Each season, a bunch of players produce way above or below expectations, and we spend the entire winter arguing over whether or not the improvement or decline was genuine. Separating the wheat from the chaff when it comes to last year’s performances can be the difference between a championship season and bitter, abject failure for your fantasy team. After all, if you ain't first, you're last.
Throughout the rest of this month, I’ll be taking a look at last season’s surprises, be they breakout or bust, and offering my thoughts on each player’s fantasy outlook for this year. Having covered last year's breakouts yesterday, it's time for last season's disappointments. Today, we'll talk about players who should rebound in 2017.
Editor's note: Be sure to also check out our 2017 fantasy baseball rankings dashboard. It's already loaded up with tons of great rankings articles and draft analysis. Aside from our tiered staff rankings for every position, we also go deep on MLB prospect rankings, impact rookies for 2017, and dynasty/keeper rankings as well. Bookmark the page, and win your drafts.
2017 Bounceback Candidates
Carlos Correa, Houston Astros
After a sensational debut that garnered him Rookie of the Year honors in 2015, Correa was drafted in the first round in many fantasy leagues. While his sophomore season was by no means bad, it didn’t live up to the hype he’d generated. Despite logging 228 more plate appearances, Correa failed to improve upon his HR or SB totals and had slightly worse run production on a per-game basis. It’s important to keep a few items in mind, however.
First, Correa didn’t even turn 22 until the end of the season. The fact that his .274-76-20-96-13 line qualified as a disappointment speaks volumes about his talent. Most guys are still trying to figure out Double-A at that age. Second, Correa managed that level of production despite playing through injuries to his ankle and shoulder. Third, despite the results, some of his underlying metrics suggested improvement. Correa bumped his walk rate up by a few points, made hard contact at a higher rate, and hit fewer infield flies.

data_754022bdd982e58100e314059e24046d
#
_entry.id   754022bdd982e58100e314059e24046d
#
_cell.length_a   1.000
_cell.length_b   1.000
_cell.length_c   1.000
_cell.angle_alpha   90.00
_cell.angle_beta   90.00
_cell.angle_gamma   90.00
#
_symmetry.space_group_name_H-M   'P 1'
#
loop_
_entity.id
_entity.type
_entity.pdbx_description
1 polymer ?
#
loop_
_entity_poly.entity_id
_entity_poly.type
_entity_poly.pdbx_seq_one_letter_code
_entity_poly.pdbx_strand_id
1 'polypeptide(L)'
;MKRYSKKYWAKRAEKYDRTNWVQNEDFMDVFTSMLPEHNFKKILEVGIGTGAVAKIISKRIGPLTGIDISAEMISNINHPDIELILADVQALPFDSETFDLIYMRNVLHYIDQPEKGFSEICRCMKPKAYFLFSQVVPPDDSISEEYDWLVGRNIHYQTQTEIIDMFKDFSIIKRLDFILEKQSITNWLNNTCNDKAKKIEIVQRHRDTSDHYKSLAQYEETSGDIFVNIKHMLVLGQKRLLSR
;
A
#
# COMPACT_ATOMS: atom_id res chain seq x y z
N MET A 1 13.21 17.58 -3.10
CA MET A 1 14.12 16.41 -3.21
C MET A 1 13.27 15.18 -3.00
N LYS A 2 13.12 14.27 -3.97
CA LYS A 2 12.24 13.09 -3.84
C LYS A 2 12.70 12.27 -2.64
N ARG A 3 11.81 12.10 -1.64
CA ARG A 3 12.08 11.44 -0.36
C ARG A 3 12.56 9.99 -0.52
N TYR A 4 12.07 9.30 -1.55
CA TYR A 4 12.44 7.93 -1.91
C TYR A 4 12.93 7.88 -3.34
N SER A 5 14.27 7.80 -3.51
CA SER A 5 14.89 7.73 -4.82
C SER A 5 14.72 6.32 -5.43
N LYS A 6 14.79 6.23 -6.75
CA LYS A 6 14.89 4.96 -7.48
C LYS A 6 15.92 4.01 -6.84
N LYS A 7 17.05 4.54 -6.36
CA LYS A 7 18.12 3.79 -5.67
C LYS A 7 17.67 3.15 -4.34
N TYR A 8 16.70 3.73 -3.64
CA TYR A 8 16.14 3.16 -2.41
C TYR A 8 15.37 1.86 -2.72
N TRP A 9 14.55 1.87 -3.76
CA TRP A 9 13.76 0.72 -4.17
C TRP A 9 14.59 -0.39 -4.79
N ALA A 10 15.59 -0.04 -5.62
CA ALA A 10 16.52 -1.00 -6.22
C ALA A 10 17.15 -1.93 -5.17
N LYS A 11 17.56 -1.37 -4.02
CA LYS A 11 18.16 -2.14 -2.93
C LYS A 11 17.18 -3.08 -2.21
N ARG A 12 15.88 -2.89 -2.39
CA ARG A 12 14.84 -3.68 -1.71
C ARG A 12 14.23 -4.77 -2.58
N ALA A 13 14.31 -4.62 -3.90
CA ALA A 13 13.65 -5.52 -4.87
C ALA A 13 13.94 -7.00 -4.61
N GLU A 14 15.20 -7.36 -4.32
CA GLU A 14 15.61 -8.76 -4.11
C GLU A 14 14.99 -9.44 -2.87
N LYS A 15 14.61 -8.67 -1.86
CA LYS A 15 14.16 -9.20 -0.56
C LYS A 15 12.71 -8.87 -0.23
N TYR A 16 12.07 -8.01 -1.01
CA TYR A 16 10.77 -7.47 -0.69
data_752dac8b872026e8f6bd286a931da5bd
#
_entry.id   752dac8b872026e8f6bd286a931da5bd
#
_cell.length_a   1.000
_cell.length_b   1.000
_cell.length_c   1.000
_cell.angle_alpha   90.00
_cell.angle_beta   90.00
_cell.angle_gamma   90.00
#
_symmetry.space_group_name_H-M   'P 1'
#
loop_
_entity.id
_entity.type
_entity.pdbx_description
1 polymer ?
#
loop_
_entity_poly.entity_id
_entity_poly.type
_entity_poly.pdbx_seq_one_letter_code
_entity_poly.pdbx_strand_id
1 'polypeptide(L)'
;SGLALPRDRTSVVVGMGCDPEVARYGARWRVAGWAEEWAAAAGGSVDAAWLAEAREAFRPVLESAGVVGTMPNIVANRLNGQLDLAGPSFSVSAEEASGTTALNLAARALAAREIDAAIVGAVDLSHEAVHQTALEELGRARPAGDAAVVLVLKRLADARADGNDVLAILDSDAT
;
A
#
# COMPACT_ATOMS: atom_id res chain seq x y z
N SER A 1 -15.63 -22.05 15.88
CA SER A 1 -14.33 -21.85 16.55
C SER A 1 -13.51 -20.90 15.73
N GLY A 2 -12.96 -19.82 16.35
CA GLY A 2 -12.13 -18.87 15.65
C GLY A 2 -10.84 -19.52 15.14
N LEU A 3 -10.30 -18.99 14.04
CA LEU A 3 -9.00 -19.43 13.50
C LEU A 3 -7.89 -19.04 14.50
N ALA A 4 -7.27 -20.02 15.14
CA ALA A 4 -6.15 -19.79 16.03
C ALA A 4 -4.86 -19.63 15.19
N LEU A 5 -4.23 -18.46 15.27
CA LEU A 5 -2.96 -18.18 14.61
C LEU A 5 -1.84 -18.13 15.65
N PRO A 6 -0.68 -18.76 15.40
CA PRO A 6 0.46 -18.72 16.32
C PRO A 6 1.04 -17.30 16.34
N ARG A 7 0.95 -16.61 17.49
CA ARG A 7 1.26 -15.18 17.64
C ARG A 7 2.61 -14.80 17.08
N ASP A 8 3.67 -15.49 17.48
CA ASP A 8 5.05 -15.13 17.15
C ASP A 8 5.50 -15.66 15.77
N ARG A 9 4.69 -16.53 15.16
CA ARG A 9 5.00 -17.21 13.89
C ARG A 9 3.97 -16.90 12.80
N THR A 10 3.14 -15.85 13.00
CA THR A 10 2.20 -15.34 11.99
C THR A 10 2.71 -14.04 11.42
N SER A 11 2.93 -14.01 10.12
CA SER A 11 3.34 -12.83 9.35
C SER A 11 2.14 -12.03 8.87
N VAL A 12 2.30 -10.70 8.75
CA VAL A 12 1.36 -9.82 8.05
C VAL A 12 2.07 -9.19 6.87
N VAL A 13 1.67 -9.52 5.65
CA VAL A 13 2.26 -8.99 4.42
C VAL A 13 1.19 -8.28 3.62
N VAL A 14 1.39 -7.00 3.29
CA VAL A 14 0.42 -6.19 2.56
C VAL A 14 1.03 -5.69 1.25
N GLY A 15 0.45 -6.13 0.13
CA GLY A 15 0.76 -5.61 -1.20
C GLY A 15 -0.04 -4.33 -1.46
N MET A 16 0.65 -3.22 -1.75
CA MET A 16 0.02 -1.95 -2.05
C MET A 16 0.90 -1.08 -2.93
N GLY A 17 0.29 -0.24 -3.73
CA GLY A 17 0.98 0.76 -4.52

Add to the above that the Astros are likely to feature a better lineup than a year ago, and it’s no surprise that fantasy owners are doubling down on Correa in 2017.
Andrew McCutchen, Pittsburgh Pirates
McCutchen had the worst season of his career in 2016, though he remained useful to fantasy owners, hitting .256/.336/.430 with 24 homers, 160 R+RBI, and six stolen bases. Of course, there’s a yawning chasm between “useful” and “justifying a first-round draft pick.” After averaging a .313-96-25-90-19 line over the previous four years, Cutch seemed like one of the safest bets in baseball. So what happened?
We know that McCutchen dealt with a nagging thumb ailment, and there were reports (albeit unconfirmed) that McCutchen was playing through wrist issues for much of the year. Taken in tandem with his strong finish, it’s easy to construct a narrative that 2016 was an aberration thanks to injuries, and McCutchen should resume being one of the best hitters in the game. After all, he only turned 30 last month, and it’s incredibly rare to see a player like Cutch decline this suddenly. Case closed, right?
Would that it were so simple. McCutchen also looked much slower than usual for most of last season, which we can’t blame on hand injuries. Perhaps his knee issues from 2015 flared up again. Either way, his stolen base total has dropped every year since 2013, as has his batting average. It’s been a steady and precipitous drop since 2014 for his slugging percentage, hard contact rate, and BABIP.
McCutchen should definitely be better in 2017. However, assuming he’ll be back to business as usual seems a bridge too far. Most likely, he’s a good player rather than an elite one at this stage.
Chris Archer, Tampa Bay Rays
Archer was a mess for most of the first half of last season. Despite maintaining a gaudy strikeout rate, struggles with command led to inflated walk, home run, and hard contact rates. Drafted as an ace in most formats, Archer entered the break with a 4-12 record and hideous ratios (4.66 ERA, 1.44 WHIP).
Fortunately for fantasy owners who showed patience or bought low, Archer was spectacular down the stretch. After the break, he posted a 3.25 ERA and 1.01 WHIP, thanks largely to chopping his walk rate in half and allowing big flies at a much more reasonable rate. As a result, his overall peripherals wound up not too far afield from the previous year even if the surface stats (9-19, 4.02 ERA) were still a bit rough.
According to Hit Tracker, nine of the 30 homers Archer allowed in 2016 were classified as either “just enough” or “lucky,” and his 16.2 HR/FB% was over five points higher than his career mark entering the season. While we can’t just write off his early struggles, Archer’s performance down the stretch and his previous track record of success should be encouraging to fantasy owners.